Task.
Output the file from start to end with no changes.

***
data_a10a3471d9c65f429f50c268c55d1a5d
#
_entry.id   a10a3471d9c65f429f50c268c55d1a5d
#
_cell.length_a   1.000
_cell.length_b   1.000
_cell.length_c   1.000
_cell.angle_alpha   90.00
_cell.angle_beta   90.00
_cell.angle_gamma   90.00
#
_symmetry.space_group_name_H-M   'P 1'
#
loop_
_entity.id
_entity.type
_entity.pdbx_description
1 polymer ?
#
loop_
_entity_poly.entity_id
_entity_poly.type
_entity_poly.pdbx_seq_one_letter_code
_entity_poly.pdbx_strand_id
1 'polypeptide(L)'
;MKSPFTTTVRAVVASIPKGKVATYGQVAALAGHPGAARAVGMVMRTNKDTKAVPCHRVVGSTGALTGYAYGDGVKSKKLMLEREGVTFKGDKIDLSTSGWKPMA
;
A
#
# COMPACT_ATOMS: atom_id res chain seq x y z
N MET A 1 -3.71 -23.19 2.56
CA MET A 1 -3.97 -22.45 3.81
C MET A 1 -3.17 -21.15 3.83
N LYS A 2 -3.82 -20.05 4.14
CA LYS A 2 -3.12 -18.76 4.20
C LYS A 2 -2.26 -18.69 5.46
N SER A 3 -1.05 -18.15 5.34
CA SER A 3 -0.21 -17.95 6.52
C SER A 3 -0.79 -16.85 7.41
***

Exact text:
data_a10a3471d9c65f429f50c268c55d1a5d
#
_entry.id   a10a3471d9c65f429f50c268c55d1a5d
#
_cell.length_a   1.000
_cell.length_b   1.000
_cell.length_c   1.000
_cell.angle_alpha   90.00
_cell.angle_beta   90.00
_cell.angle_gamma   90.00
#
_symmetry.space_group_name_H-M   'P 1'
#
loop_
_entity.id
_entity.type
_entity.pdbx_description
1 polymer ?
#
loop_
_entity_poly.entity_id
_entity_poly.type
_entity_poly.pdbx_seq_one_letter_code
_entity_poly.pdbx_strand_id
1 'polypeptide(L)'
;MKSPFTTTVRAVVASIPKGKVATYGQVAALAGHPGAARAVGMVMRTNKDTKAVPCHRVVGSTGALTGYAYGDGVKSKKLMLEREGVTFKGDKIDLSTSGWKPMA
;
A
#
# COMPACT_ATOMS: atom_id res chain seq x y z
N MET A 1 -3.71 -23.19 2.56
CA MET A 1 -3.97 -22.45 3.81
C MET A 1 -3.17 -21.15 3.83
N LYS A 2 -3.82 -20.05 4.14
CA LYS A 2 -3.12 -18.76 4.20
C LYS A 2 -2.26 -18.69 5.46
N SER A 3 -1.05 -18.15 5.34
CA SER A 3 -0.21 -17.95 6.52
C SER A 3 -0.79 -16.85 7.41